NephMadness: Sweet 16 – Glomerulus Region
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Glomerulus Region: Podocyte Group Finalists:
(1) Medicare ESRD Benefit vs (5) KDIGO
This round is all about each achievement showcasing its strengths while exploiting the weaknesses of the opponent.
As previously mentioned, Medicare Entitlement for dialysis, is a unique entitlement allowing all patients with ESRD to receive the same benefit, regardless of socioeconomic or health status. This is not to be taken lightly as in many other parts of the world people cannot afford dialysis. Without Medicare’s ESRD entitlement act, lifesaving dialysis would only be offered for those who could actually pay out of pocket for dialysis or had private insurance that would cover it.
What can you possibly say about the Medicare Entitlement act that can constitute a weakness? Well for one it is extremely expensive. One year of dialysis costs about $75,000 and the number of patients with ESRD continues to rise. In addition one can argue (as perhaps KDIGO would – if it could…) that it’s a little too much a little too late. Shouldn’t the emphasis be on insuring that people receive appropriate care before they reach ESRD? Also what does the entitlement act say about the best treatment for ESRD – kidney transplantation? Medicare pays for a transplant but only for 3 years of medication coverage – after which socioeconomic status again plays a role – and may contribute to transplant failure. Unfortunately what often happens next is the patient returns to the treatment he can afford, dialysis – thanks to the Medicare entitlement act.
KDIGO challenged the way we view CKD. Not just we nephrologists, but we, all of medicine. Before reporting of GFR many patients with CKD were missed as having a slightly raised creatinine. KDIGO alerted practitioners to the significant of reduced GFR and led to many epidemiologic studies tying together CKD with poor outcomes. The updated guidelines differ from the original by endorsing the CKD-EPI formula, breaking down stage 3 CKD into stage 3a and 3b, and including three degrees of albuminuria (stages A1, A2, A3). Combining these new stages with albuminuria is expected to result in better risk stratification for renal disease as well as cardiovascular disease. And of course they give updated guidelines on CKD management with level of evidence included. Click here for new CKD stage schema.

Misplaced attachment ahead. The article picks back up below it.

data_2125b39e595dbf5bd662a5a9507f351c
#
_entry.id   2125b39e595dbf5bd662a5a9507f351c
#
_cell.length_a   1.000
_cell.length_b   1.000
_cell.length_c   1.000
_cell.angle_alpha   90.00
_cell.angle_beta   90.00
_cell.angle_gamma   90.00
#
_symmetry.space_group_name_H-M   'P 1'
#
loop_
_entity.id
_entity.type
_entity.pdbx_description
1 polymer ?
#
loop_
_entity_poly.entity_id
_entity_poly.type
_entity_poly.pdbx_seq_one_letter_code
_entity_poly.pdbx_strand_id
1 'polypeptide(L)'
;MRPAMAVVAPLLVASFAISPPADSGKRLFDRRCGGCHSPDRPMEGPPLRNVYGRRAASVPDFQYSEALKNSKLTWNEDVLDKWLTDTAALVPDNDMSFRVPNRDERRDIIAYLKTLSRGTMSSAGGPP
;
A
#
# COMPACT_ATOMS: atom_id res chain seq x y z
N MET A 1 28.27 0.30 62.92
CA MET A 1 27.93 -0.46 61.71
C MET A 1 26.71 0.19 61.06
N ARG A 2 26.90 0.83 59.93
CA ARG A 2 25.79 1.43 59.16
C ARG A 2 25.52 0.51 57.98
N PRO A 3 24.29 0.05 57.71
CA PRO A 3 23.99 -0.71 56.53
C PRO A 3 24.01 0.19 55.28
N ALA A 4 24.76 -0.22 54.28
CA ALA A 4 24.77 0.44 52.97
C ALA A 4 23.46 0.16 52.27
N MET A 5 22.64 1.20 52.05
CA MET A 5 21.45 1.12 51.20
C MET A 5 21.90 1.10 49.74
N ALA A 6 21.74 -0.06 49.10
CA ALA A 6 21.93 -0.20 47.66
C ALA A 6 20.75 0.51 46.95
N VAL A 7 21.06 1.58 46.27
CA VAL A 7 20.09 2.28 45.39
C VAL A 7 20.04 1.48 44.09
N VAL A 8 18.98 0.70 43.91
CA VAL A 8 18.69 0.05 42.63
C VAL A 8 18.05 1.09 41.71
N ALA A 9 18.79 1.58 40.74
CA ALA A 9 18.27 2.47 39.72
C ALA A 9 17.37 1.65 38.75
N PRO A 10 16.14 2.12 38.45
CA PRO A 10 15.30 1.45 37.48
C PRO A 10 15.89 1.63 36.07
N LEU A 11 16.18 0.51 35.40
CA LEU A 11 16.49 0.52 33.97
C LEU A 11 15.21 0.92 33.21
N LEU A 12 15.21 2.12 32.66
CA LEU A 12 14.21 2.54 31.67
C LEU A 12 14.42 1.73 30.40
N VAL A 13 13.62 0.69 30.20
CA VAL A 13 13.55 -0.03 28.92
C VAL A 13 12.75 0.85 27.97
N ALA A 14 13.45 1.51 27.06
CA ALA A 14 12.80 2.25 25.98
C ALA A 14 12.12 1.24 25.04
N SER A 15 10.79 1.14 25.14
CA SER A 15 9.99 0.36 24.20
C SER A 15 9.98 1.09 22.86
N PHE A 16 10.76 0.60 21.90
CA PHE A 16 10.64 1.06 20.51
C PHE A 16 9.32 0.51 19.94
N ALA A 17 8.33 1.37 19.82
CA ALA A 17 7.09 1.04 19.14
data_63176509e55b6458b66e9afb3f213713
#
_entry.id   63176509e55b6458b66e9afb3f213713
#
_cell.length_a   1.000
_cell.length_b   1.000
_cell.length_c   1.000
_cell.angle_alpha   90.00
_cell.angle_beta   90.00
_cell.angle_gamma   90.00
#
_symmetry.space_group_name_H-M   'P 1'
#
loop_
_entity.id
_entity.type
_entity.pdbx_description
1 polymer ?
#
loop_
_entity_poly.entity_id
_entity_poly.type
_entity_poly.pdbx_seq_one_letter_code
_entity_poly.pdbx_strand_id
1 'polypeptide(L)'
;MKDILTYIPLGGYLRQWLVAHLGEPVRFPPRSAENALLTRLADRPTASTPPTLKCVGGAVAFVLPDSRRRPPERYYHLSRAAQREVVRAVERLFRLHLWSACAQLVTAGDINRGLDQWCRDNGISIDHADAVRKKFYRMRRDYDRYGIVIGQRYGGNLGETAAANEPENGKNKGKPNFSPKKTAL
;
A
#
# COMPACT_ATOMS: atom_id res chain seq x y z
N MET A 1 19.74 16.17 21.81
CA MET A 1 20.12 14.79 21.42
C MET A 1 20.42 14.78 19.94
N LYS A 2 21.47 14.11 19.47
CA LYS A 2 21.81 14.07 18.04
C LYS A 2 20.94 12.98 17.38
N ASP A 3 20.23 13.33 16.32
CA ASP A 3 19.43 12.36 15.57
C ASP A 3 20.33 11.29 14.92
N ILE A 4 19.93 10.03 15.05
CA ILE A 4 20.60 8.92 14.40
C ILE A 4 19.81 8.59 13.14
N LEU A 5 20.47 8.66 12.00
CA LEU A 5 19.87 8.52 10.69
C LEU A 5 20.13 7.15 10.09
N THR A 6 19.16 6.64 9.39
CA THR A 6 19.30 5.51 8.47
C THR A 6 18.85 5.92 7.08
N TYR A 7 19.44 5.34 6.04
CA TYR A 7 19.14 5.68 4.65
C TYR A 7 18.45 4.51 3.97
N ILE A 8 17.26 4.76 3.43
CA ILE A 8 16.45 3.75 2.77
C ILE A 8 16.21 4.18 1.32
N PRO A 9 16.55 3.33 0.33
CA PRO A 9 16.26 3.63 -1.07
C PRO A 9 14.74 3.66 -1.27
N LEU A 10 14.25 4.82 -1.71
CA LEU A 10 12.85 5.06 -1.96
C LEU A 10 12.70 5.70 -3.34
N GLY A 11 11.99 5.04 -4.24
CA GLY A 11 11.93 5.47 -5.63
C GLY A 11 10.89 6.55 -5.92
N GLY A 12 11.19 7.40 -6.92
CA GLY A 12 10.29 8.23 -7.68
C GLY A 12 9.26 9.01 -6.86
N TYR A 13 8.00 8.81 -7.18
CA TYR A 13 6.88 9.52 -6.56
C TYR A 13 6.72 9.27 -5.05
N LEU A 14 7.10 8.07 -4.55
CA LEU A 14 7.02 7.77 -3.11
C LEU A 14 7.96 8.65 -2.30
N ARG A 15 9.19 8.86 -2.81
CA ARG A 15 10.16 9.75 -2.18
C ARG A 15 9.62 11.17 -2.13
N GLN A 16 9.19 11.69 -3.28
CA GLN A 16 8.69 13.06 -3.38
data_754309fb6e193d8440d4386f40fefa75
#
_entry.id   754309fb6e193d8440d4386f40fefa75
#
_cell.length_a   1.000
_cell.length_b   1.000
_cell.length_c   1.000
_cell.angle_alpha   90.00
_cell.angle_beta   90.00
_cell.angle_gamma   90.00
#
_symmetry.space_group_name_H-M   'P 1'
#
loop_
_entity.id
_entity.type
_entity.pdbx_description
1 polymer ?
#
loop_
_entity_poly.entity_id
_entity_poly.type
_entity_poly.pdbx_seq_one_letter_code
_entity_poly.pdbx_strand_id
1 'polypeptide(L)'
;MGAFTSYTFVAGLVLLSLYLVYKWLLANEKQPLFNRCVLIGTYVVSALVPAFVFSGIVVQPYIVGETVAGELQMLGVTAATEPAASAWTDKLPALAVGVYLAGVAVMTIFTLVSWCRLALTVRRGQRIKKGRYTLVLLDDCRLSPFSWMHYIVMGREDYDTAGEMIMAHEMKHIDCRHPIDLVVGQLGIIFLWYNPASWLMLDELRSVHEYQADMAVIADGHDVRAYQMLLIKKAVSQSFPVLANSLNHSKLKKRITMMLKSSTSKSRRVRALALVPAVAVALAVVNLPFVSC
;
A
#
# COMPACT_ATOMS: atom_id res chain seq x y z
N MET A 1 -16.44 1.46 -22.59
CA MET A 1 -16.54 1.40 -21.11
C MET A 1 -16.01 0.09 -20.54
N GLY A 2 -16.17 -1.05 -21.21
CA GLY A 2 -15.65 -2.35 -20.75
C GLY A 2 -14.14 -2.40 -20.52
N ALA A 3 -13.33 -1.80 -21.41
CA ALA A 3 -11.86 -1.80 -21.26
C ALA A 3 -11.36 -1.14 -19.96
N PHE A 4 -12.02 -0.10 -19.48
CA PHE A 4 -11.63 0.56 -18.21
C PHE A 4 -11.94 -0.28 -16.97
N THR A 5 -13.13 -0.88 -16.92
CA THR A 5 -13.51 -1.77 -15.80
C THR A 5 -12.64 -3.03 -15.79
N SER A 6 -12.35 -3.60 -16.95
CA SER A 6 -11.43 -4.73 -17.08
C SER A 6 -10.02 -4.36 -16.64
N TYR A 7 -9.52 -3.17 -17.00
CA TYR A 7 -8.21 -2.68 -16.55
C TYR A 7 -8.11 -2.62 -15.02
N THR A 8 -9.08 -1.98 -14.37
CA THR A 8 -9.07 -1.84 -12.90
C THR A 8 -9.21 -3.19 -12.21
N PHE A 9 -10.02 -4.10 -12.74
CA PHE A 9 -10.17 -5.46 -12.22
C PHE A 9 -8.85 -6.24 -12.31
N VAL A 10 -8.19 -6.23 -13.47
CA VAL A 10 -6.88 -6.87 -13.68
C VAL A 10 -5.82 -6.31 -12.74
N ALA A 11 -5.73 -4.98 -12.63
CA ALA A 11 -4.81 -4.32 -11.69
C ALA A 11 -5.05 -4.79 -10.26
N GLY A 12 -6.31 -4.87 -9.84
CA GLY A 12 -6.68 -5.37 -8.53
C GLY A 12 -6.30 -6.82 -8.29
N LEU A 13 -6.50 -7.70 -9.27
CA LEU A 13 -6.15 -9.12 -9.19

Perhaps the original KDIGO CKD stages were a bit of an overkill. A vast number of patients were newly diagnosed with CKD. This is especially problematic when formulas used for GFR estimation (need I say MDRD) are notoriously bad for estimating GFR over 60. Revisions of the guidelines attempt to rectify this problem but a GFR of 59 is still stage 3 CKD – albeit stage 3a. Adding stages of albuminuria seems like a logical step but only time will tell if the revisions will add real world value to the original schema.
Glomerulus Region: Mesangium Group Finalists:
(8) Epigenetics vs (2) Randomized Clinical Trial
Number 8 seed Epigenetics continues down a path of destruction in a region littered with research techniques and statistical tools. The first round was a close call with number 9 seed, whole exome sequencing, and then another matchup against number 6 seed propensity scoring. Lets look a little closer at what makes team epi-genetics tick. The term epi is derived from the greek preposition ἐπί meaning above. So that epi-genetics is defined as the study of heritable changes in gene expression that are not due to changes in DNA sequence or another way to state it- (above the actual sequence). There are powerful and complex implications of epigenetics that can affect every cell in the body. An example of an epigenetic phenomenon is relatively straightforward. What is the genetic (sequence) difference between a kidney proximal tubule cell and and heart myocyte? They answer is “nothing”. These cells have the exact same DNA, yet are very different cells. They behave differently and this difference has been termed epigenetic. There are two kinds of modifications that can affect DNA. One is a biochemical modification that attaches directly to the DNA itself, termed DNA methylation. The other is histone modification. If histones wrap the DNA very tightly, then it is hidden from the cellular machinery. How the environment impacts this system could provide new clues into the pathogenesis of kidney disease. Some have suggested epigenetic modification plays a role in diabetic kidney disease. The full scope of how epigentics is linked to kidney disease is still being unraveled.
Randomized Clinical Trial
The true juggernaut in this region is the RCT. The perennial powerhouse first took down the number 15 seed meta-analysis and then outlasted the one dimensional real-time PCR. Randomization is truly the gold standard when trying to assess evidence-based therapy. However, large-scale clinical trials have been few and far between in nephrology. A study published in 2003 reported that nephrology had the fewest clinical trials of all the specialties in internal medicine. The field has a long way to go to improve its reach in conducting RCTs, but we have seen recent successes. First, the FHN network was an effort to test how more frequent dialysis can impact various patient outcomes and was successful in this regard. Second, the TEMPO 3:4 study looking at the effect of tolvaptan in ADPKD. Lastly, the EVOLVE study was the largest clinical trial in dialysis patients looking at the effect of cinacalcet in cardiovascular and hyperparathyroid end points. The goals of RCTs are lofty and many times even with a large clinical trial we are left with more questions instead of answers. We have relied upon a variety of epidemiologic studies, meta-analyses, observational cohorts and some randomized trials to make the current guidelines in the field.
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